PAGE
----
Pandemic of pseudoscienceDon't believe everything you hear about the coronavirus and how to prevent infection.
No matter where we live, and regardless of what our identities or varied beliefs are, the SARS-CoV-2 virus will keep doing what it has evolved to do—try to infect as many people as possible to ensure its own survival—apathetic to any of our concerns. As it is holding the world hostage, anxious people have formed countless opinions on the best ways to fight it. But should we consider every opinion with equal regard?
I watched Dr Sundar Mani Dixit’s viral video where he shows how to rinse the inside of our nose with a jar to prevent the virus from entering our lungs. While rinsing the nasal cavities can help reduce symptoms in some people with allergies, it is unlikely that it will prevent the virus from entering the lungs. This is because viruses usually attach to our tissues at the molecular level, and simple cleaning is not enough to remove them. Even washing our hands with just water is not enough, we also need to use soap as it dissolves the fatty coating of the novel coronavirus and makes it non-functional. How plausible then is the idea that simple rinsing will clear our nose? Despite his claim of the West not having figured this out, sinus care experts in the United States suggest that rinsing our nose may instead spread the virus further. In the absence of any clinical evidence of its benefits, how responsible is it for a respected senior physician like Dr Dixit to call out to the unassuming public through such a lurid video?
Another problematic news story is that of a couple of homoeopathic practitioners from Bhaktapur claiming that Arsenic Album 30C, a homoeopathic formulation, is an effective prevention against the SARS-CoV-2 virus. There are several problems with this claim. The first is that homoeopathy is a pseudoscientific practice in itself, given credibility by the Nepal government owing to its ridiculously poor scientific standards. Second, more than 500 powerful clinical trials (experiments) show that homoeopathic medicines are as good as (not better than) water or simple sugar pills called placebo. Those studies which sometimes do show good results are always poor in quality and unreliable.
Third, Arsenic Album 30C is prepared after diluting arsenic trioxide multiple times in water (comparable to sprinkling a pinch of it on Rara Lake) so that no trace of the active substance remains in the solution at all. In short, Arsenic Album 30C is just water marketed as 'medicine'. Since homoeopathic formulations are inert, they are usually safe to consume. Safe but ineffective. However, the harm lies especially in spreading such false claims by such unqualified people or in giving people false reassurances about futile treatments. This is a seriously condemnable act during such a grave time. The spreading of misinformation about Covid-19 on social media these days is rampant. These are just some fresh examples. People like Baba Ramdev and members of some Hindu nationalist parties in India have gone so far as to suggest that cow urine prevents Covid-19.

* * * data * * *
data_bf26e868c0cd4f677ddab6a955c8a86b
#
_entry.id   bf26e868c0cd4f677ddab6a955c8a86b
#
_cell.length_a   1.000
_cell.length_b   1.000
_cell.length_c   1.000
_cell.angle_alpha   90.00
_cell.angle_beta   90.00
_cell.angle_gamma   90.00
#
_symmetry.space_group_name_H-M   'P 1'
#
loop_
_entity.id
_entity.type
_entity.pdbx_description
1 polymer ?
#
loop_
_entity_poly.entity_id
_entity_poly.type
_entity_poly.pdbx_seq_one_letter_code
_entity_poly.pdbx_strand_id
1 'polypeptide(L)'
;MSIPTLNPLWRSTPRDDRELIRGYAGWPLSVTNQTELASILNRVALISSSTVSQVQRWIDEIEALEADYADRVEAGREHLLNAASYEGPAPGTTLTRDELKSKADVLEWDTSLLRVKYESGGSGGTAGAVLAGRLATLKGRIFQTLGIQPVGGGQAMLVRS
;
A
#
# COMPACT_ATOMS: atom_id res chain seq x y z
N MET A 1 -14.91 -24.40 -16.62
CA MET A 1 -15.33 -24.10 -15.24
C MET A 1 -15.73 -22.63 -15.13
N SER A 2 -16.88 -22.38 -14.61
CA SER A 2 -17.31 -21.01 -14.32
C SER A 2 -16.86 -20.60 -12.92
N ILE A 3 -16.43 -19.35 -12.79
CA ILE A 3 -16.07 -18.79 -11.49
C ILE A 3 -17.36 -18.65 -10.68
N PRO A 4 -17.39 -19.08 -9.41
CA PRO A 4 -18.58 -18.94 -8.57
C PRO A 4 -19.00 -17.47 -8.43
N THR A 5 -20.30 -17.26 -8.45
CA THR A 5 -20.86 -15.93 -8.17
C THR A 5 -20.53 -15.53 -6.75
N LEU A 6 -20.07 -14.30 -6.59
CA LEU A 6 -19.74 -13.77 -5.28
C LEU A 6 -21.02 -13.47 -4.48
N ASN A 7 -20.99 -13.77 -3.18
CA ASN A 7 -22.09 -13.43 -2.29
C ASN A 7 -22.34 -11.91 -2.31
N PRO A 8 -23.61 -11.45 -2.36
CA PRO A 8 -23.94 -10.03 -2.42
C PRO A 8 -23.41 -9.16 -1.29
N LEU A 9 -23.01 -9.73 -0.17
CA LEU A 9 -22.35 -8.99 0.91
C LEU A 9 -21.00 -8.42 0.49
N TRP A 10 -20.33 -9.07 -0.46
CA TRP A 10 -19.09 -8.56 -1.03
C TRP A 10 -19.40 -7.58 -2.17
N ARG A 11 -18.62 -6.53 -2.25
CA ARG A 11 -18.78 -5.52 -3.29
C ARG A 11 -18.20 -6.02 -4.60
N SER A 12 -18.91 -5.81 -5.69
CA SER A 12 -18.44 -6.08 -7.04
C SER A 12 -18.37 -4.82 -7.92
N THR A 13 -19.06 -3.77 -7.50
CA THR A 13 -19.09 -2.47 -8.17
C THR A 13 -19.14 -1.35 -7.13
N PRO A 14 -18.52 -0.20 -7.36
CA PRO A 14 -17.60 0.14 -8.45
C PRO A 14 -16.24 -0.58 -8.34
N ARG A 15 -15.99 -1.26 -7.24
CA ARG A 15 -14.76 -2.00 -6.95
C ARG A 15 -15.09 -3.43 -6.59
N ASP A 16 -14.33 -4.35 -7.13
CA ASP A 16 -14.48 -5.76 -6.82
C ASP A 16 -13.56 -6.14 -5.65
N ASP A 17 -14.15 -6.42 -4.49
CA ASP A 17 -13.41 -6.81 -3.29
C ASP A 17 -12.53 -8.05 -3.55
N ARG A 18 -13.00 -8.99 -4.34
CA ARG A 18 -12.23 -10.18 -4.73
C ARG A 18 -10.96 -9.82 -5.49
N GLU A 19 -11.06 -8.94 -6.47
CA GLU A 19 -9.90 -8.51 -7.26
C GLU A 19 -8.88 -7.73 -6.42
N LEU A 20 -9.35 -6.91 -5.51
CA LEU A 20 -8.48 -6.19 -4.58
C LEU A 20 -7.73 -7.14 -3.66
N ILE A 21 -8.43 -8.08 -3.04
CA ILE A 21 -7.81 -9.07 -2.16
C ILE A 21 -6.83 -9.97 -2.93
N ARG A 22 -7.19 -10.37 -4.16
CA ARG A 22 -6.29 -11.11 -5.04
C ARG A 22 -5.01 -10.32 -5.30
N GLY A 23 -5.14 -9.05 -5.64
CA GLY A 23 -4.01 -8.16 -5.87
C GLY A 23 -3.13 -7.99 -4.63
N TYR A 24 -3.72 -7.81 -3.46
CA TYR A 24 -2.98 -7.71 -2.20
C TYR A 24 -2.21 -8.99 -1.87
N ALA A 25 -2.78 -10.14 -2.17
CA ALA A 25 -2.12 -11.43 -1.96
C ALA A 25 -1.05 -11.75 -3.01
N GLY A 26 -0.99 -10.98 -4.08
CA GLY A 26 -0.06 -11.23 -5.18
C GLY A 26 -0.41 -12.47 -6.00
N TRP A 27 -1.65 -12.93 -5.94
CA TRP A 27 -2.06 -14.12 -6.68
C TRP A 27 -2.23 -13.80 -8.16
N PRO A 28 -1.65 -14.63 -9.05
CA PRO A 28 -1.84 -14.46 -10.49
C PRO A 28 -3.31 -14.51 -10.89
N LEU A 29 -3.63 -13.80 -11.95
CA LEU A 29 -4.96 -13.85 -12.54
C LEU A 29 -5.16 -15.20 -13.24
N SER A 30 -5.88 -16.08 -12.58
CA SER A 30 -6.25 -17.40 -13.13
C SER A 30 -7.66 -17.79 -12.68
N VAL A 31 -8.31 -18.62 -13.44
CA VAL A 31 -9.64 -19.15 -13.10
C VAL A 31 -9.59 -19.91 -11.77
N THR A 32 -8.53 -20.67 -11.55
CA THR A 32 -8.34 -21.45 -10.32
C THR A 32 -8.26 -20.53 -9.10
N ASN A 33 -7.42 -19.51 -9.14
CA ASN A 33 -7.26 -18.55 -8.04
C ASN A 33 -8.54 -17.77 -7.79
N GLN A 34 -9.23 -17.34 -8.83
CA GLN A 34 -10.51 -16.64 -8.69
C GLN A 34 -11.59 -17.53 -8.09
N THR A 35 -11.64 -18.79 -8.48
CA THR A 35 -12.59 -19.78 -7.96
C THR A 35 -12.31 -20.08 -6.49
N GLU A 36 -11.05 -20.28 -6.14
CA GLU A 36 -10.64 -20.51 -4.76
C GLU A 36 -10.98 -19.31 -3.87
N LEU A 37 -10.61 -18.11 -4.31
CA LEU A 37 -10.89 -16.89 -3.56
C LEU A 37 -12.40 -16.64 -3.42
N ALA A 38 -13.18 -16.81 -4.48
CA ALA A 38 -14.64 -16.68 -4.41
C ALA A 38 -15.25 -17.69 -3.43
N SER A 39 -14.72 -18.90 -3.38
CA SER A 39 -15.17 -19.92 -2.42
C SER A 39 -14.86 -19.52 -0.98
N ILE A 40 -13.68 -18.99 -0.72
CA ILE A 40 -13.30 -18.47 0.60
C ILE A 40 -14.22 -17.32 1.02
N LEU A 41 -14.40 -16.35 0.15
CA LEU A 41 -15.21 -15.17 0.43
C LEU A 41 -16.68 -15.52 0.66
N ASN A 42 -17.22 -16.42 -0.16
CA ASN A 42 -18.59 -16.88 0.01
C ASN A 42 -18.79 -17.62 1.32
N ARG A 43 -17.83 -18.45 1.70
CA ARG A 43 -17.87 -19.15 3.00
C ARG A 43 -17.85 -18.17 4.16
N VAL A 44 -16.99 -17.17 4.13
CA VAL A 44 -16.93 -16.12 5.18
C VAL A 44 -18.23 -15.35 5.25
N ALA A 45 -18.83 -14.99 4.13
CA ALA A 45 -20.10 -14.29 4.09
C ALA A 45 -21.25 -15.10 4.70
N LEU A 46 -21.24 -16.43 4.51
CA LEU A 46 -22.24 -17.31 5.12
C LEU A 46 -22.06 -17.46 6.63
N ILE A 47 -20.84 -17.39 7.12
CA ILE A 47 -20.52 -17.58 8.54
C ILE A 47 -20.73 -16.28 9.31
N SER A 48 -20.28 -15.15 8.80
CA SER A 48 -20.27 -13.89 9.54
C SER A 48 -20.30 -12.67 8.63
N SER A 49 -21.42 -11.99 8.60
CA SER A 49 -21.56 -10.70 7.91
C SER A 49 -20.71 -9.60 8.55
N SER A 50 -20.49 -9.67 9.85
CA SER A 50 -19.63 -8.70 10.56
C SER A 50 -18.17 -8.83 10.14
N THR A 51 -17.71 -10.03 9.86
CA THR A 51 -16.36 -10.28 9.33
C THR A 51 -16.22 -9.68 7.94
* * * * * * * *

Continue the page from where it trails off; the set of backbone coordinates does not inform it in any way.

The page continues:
When a Christian pastor’s 'faith-healing' against the coronavirus went viral in Nepal, many people were quick to condemn it, which is good. Nevertheless, when their own cultural leaders suggest untested means like bovine urine or ayurvedic juice to prevent the virus, most accept it without scrutiny owing to their biases. Some celebrity astrologers have also jumped on the bandwagon of spreading fake news to suggest that some graha-dasha is responsible for this pandemic in Nepal. They propose some preposterous strategies as guaranteed solutions. Many people seriously believe them, even when scientists and scholars constantly dismiss and debunk astrology.
Misinformation and pseudoscience at first seem benign, but it can turn ugly in many ways. One current example of pseudoscience doing harm comes from Iran, where over 700 people lost their lives after drinking toxic methanol hoping to cure or prevent Covid-19. United States President Donald Trump also declared last month that a medicine non-rigorously tested against SARS-CoV-2, hydroxychloroquine, was an effective cure for this virus, which led many in his country and some African countries to consume it and suffer from its deadly side effects. An old but famous example of science-denial is the Mbeki South African government’s denial of HIV/AIDS, which led it to refuse drugs for pregnant women with the virus. As a result, more than 300,000 lives were adversely affected by the disease. This is why it is crucial for all of us to stick to verified scientific guidelines. We should always weigh the harm-to-benefit ratio of any 'cure' before approving them for public consumption. Premature fanfare and cure claims are, therefore, dangerous and irresponsible.
This is not to imply that people like Dr Dixit and the aforementioned homoeopaths always have ill intentions. They may be genuinely trying to help, but their unconscious spreading of false information might harm more people than benefit them. If we fall victim to the vicious cascade of misinformation and pseudoscience, then we may reject the modalities that may benefit us and embrace those that are harmful or are of no use at all. If not addressed, we may also slip down the slope of fake news—towards disastrous ignorance, bigotry and prejudice.
Research also shows that a greatly frightened population, when misinformed, tends to be more xenophobic. We can see that now as many people in Nepal and India were blaming Muslims for the spread of Covid-19. Not all opinions bear equal weight. We should strictly form a habit to verify anything before sharing or propagating them. Critical—and scientific—thinking is vital to fighting this pandemic in the best possible way.